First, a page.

In order to continue the series, I bought the ibook, The Essential Works of L.M. Montgomery for $5.98. In this book, Anne is working as a schoolteacher at her old school and living at Green Gables with newly widowed Marilla Cuthbert. New characters are introduced and in Anne's interactions with them, we see a more mature, but still highly likable Anne.
Anne takes the opportunity to go to Redmond College. The book spans the four years that she is there in which new friends are made, marriage proposals are rejected, the "tall, dark and handsome" man of her dreams appears and at the end, Anne finally realizes who she really loves. So far, my second favorite book in the series.
List: 1990 Man Booker winner
Awesome - I loved it! A challenging book to read which I tackled by taking notes on each chapter (setting, character, technique, etc). By technique, I mean them all. Byatt uses the 3rd POV limited, 1st POV and at times, the narrator's own voice is prominent. She also uses letters, journal entries, poems and short stories to tell this literary mystery. The story moves between two different time periods and is described as a Romance by the protagonist Roland Mitchell - first a Quest, then a Chase and finally, a Race.
In this masterpiece, Byatt is both a novelist and a poet. I love what her character, Victorian poet Randolph Henry Ash says about the two forms:
What makes me Poet and not a novelist - is to do with the singing of the language itself. For the difference between poets and novelists is this - that the former write for the life of the language - and the latter write for the betterment of the world.There is another passage in which the narrator speaks of the various kinds of readings. I LOVE this quote and have put it on my list of bookish quotes.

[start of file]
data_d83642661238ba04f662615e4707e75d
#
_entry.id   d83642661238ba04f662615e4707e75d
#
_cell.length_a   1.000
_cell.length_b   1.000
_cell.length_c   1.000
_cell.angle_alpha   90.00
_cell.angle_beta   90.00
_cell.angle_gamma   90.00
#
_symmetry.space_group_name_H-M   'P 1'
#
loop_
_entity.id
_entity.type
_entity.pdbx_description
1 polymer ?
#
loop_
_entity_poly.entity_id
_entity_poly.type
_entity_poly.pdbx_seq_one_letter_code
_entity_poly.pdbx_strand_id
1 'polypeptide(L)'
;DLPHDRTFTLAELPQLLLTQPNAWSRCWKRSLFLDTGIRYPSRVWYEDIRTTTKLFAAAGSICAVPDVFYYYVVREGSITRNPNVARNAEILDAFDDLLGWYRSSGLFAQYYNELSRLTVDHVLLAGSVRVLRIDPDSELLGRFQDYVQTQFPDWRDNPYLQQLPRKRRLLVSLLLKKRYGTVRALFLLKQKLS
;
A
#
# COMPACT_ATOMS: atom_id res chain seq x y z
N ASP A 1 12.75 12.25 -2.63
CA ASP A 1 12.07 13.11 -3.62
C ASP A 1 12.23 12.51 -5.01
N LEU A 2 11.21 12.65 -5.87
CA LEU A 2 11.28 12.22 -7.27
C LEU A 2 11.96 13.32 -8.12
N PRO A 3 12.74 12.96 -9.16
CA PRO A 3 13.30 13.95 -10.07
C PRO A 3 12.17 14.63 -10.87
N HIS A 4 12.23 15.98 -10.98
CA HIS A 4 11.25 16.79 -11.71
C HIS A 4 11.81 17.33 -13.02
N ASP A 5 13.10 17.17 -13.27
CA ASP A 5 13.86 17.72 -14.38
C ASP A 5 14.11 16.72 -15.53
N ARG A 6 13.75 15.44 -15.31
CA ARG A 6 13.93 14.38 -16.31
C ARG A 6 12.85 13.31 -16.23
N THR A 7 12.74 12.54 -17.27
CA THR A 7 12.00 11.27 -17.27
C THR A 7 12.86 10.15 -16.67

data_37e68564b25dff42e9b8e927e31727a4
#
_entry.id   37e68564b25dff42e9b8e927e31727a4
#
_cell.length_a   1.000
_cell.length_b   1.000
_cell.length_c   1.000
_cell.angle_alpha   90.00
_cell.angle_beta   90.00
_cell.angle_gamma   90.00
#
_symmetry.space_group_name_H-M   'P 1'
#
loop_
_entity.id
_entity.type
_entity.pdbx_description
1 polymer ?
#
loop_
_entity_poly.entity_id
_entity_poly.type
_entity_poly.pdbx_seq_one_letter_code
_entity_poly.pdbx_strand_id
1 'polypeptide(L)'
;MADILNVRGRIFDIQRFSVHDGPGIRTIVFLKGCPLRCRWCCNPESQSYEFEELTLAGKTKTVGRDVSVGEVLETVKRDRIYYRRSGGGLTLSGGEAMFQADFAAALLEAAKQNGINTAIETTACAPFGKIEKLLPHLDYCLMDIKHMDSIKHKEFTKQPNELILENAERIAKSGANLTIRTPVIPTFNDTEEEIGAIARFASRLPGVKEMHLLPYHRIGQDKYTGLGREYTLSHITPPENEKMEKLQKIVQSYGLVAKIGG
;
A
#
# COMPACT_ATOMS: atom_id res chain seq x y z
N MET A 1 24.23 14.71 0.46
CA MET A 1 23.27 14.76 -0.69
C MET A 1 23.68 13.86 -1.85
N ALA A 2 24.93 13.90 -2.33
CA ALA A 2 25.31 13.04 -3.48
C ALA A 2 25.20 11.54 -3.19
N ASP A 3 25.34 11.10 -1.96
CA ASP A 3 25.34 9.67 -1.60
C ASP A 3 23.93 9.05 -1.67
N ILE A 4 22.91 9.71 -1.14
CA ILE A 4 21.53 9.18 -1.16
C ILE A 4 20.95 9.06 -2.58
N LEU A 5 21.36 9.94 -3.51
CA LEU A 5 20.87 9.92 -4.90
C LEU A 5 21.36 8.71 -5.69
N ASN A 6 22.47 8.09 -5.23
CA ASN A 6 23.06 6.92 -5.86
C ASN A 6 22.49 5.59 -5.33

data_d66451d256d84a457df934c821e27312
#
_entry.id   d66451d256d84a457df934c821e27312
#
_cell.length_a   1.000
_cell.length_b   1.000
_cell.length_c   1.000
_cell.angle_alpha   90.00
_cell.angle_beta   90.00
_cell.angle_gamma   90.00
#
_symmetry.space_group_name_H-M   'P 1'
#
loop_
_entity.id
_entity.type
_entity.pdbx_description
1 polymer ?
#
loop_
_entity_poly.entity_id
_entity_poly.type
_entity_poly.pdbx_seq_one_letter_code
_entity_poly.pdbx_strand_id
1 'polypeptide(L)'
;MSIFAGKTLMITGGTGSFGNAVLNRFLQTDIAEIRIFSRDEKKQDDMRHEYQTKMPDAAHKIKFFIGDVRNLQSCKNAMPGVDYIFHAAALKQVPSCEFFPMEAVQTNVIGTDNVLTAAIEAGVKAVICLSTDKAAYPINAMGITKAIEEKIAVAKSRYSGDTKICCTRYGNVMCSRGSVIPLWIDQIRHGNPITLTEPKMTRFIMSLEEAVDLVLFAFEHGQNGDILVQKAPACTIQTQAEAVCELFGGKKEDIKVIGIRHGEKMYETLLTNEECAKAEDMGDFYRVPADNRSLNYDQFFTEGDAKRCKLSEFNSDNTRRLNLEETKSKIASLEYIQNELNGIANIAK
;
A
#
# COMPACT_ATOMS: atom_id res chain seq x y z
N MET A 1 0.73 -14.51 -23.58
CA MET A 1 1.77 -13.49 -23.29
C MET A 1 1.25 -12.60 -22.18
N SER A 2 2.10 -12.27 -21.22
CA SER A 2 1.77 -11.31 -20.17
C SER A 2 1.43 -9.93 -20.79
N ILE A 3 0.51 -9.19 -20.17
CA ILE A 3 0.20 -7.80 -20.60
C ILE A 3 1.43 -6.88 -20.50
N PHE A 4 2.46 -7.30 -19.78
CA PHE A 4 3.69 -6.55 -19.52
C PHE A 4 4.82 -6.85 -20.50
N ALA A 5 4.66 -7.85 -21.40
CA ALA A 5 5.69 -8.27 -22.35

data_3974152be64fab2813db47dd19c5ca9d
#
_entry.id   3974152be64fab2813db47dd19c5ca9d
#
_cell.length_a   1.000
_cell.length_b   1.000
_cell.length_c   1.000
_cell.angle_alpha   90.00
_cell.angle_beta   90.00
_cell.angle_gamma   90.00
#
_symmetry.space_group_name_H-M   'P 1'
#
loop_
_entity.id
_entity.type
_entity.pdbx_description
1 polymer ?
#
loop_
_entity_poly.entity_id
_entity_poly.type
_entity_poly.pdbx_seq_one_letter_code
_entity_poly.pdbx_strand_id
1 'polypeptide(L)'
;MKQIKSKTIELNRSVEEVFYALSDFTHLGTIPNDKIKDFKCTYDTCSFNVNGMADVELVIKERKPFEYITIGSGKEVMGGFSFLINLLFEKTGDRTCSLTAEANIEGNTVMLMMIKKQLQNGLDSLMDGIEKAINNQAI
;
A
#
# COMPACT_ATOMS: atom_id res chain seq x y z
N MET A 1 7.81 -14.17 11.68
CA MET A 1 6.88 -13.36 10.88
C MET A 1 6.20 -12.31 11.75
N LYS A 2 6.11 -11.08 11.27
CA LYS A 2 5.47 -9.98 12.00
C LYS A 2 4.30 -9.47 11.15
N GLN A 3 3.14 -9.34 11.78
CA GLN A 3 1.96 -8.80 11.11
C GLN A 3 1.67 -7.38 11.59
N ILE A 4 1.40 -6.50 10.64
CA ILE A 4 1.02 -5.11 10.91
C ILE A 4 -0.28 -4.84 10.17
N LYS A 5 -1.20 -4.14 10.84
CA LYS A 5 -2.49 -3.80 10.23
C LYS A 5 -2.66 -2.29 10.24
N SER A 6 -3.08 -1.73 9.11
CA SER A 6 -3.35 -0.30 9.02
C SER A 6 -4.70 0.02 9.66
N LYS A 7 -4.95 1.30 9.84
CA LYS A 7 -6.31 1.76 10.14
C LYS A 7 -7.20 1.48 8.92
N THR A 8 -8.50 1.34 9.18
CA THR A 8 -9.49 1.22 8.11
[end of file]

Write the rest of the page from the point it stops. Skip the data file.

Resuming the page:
Now and then there are readings that make the hairs on the neck, the non-existent pelt, stand on end and tremble, when every word burns and shines hard and clear and infinite and exact, like stones of fire, like points of stars in the dark - readings when the knowledge that we shall know the writing differently or better or satisfactorily, runs ahead of any capacity to say what we know, or how. In these readings, a sense that the text has appeared to be wholly new, never before seen, is followed, almost immediately, by the sense that it was always there, that we the readers, knew it was always there, and have always known, it was as it was, though we have now for the first time recognized, become fully cognizant of, our knowledge.This is a perfect description of when writing illuminates the truth, and of the experience when the reader stumbles upon this truth. It is THE reason why I read. Now, after Josh's death, after my life has changed irreversibly and irrevocably, I read to understand, comprehend and discover - what do I feel about death? About what happens after? About grief, pain, suffering, loss and guilt? About losing a child? About suicide? About surviving?
I couldn't turn the pages fast enough at the end. The surprise ending was immensely satisfying as poetic justice prevailed. I have to admit to skimming some of the longer poems which I must make myself tackle upon a re-read. I highly recommend. I watched the 2002 movie version with Aaron Eckart and Gwyneth Paltrow and would also recommend but would suggest reading the book first.
This is the fourth book that Montgomery wrote but is the fifth in the events chronicled. Our heroine is now Anne Blythe, happily married to her childhood rival, Gilbert who is now a doctor. They move away from quiet Green Gables to Four Winds Harbor, a busy port town where Montgomery introduces us to another group of interesting characters. I miss the Anne of the previous books, where her stream of consciousness chattiness revealed inner thoughts, making her so endearing. For example, I would like to know how she felt about her marriage, the birth of her children and some of her losses.